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Discovering The Underlying Unhealed Issues Fueling Our Addictions

As we solidify our recovery program, a great deal of the mental and emotional work we want to do revolves around exploring the underlying issues that have been fueling, perpetuating and exacerbating our addictions and mental health issues. We often focus more on the immediate symptoms we’re experiencing, the relapses in our addictive cycles and depressive episodes, the anxiety and panic attacks. We have to expend a tremendous amount of time and energy just dealing with the day-to-day logistics of surviving with addiction. We don’t always think to unpack the layers and explore what’s going on underneath it all. If we don’t work to figure out what our unhealed issues are, we might always be in danger of relapsing. We might continue to turn to our drugs of choice, suffer from depression, and stay locked in recurring cycles of self-destructiveness and self-hatred.

What does my drug of choice distract me from thinking about? This is one of the major questions we can ask ourselves when we’re trying to discover what exactly our unhealed issues are. For many of us, we’re not sure what has been causing our pain. We may have suppressed years of traumatic experiences and blocked out the memories of entire parts of our lives. Many of us are still dealing with subconscious fears we’re not yet aware of. We might not have connected the dots between all the problems we’re experiencing in our everyday lives with the unconscious pain that is driving us, our behaviors, our choices, our thoughts, and feelings. What am I drinking or using to escape from? What am I avoiding dealing with? Are there particular traumatic experiences, relationships or triggering situations that bother me the most, that I try to avoid at all costs? What is being triggered within me? Why does this hurt so much? What do I need to heal, and how can I work to heal myself?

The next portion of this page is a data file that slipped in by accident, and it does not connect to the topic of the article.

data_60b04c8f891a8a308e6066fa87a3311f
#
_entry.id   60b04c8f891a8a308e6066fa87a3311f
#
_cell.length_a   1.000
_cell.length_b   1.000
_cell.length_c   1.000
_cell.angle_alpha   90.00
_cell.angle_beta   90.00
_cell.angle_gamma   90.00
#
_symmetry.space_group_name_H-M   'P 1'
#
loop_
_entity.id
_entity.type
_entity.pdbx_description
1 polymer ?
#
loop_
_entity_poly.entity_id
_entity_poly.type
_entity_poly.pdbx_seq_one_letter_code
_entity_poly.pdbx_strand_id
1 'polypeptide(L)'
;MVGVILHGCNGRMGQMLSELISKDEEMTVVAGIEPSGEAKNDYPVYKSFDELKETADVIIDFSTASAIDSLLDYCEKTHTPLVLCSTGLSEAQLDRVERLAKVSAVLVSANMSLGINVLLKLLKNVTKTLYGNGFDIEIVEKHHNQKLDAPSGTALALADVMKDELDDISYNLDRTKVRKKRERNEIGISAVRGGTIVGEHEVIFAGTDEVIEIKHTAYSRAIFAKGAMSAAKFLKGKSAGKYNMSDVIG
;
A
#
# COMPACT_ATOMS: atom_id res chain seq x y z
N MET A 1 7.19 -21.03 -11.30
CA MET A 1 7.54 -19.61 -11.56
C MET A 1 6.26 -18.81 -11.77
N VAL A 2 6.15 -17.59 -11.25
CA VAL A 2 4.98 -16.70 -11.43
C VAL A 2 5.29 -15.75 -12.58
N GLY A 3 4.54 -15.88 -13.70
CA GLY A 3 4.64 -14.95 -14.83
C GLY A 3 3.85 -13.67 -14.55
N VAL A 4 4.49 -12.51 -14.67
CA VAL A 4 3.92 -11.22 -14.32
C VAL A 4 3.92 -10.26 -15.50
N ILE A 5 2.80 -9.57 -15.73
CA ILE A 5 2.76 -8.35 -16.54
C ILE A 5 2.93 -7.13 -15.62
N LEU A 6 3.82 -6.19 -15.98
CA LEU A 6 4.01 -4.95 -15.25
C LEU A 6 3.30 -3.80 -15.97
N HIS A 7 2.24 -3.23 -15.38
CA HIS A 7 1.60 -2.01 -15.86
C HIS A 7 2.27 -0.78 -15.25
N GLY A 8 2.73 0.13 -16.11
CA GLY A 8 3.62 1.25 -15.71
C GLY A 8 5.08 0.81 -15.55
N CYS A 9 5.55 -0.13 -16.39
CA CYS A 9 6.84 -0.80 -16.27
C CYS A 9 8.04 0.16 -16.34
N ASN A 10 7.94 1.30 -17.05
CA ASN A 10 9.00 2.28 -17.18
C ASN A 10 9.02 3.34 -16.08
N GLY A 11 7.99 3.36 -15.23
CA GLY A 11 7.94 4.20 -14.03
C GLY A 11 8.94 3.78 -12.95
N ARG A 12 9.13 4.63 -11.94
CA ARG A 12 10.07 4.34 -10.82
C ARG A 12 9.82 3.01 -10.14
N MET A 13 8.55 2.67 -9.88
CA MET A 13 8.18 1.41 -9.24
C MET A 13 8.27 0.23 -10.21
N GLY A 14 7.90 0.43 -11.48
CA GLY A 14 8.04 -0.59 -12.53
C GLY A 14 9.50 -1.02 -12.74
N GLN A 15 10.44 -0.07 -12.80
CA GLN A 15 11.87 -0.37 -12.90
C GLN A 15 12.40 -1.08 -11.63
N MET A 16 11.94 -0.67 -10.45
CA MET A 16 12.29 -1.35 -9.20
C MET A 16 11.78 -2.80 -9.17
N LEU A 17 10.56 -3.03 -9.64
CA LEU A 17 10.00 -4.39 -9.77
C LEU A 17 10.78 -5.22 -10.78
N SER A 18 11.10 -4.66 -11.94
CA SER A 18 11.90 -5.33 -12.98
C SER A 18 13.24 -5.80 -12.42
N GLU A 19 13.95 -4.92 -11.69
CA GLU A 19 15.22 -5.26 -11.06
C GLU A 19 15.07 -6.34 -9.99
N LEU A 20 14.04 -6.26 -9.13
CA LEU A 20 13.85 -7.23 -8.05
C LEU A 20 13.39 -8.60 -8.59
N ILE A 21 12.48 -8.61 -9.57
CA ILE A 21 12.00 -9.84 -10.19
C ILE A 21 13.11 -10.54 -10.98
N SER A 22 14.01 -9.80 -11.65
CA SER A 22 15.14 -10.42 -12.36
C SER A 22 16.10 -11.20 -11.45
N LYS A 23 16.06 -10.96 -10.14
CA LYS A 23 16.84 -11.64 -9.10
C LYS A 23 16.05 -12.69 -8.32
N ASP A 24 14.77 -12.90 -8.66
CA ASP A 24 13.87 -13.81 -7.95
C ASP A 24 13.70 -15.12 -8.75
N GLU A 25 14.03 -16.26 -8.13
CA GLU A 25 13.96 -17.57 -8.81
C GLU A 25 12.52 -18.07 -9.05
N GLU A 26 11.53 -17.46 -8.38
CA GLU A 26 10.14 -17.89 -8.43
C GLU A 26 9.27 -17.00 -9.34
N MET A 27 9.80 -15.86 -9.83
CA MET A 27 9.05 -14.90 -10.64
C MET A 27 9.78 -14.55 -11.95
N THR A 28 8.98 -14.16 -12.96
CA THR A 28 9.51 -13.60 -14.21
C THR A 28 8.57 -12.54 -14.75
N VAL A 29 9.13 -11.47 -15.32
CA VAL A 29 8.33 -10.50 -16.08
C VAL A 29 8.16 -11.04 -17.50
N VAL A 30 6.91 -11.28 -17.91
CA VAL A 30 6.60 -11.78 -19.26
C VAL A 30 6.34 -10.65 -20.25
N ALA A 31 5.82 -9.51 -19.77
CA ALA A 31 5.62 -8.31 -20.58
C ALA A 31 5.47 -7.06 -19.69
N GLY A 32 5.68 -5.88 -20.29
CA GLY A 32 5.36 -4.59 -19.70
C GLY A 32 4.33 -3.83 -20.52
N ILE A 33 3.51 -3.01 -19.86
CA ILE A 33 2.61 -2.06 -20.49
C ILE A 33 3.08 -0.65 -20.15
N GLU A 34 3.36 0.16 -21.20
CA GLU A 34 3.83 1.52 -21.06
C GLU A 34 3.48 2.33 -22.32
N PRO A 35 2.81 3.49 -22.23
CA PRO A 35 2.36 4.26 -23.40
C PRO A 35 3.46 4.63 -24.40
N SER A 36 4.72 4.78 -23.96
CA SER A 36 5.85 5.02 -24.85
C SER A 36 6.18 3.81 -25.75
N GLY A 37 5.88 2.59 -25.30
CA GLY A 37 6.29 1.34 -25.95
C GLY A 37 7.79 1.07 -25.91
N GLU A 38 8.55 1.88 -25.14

One of the major reasons why we haven’t yet healed our deeply rooted pain is that we’re afraid to. We’re afraid to face the debilitating emotions that come when we confront our pain – the grief, the fear, the shame, and anger. We’re afraid to deal with the old problems that might surface, that we’ve been trying to forget or have been hoping will just go away if we don’t do anything about them. We’ve been avoiding them for so long, we’re afraid of what will happen when we finally face them, and sometimes our avoidance has caused us to be completely unconscious of our issues. The pain from trauma that gets stored in our subconscious minds informs everything we do moving forward, how we think and feel, how we operate, what choices we make, how we live our lives. When we haven’t healed our pain, we’re essentially living lives consumed by that pain and all the other forms of pain we’re manifesting and attracting to us. When we’re paralyzed by fear, we attract lessons and tests to help us conquer that fear, and until we do, we’ll experience more things that reflect that fear, to push, move and challenge us to take action towards healing. The more we stall on our healing and refuse to do the work, the more we become consumed by the issues fueling our addictions and mental illnesses, the more they wreak havoc and destruction on our lives and make us deeply unhappy.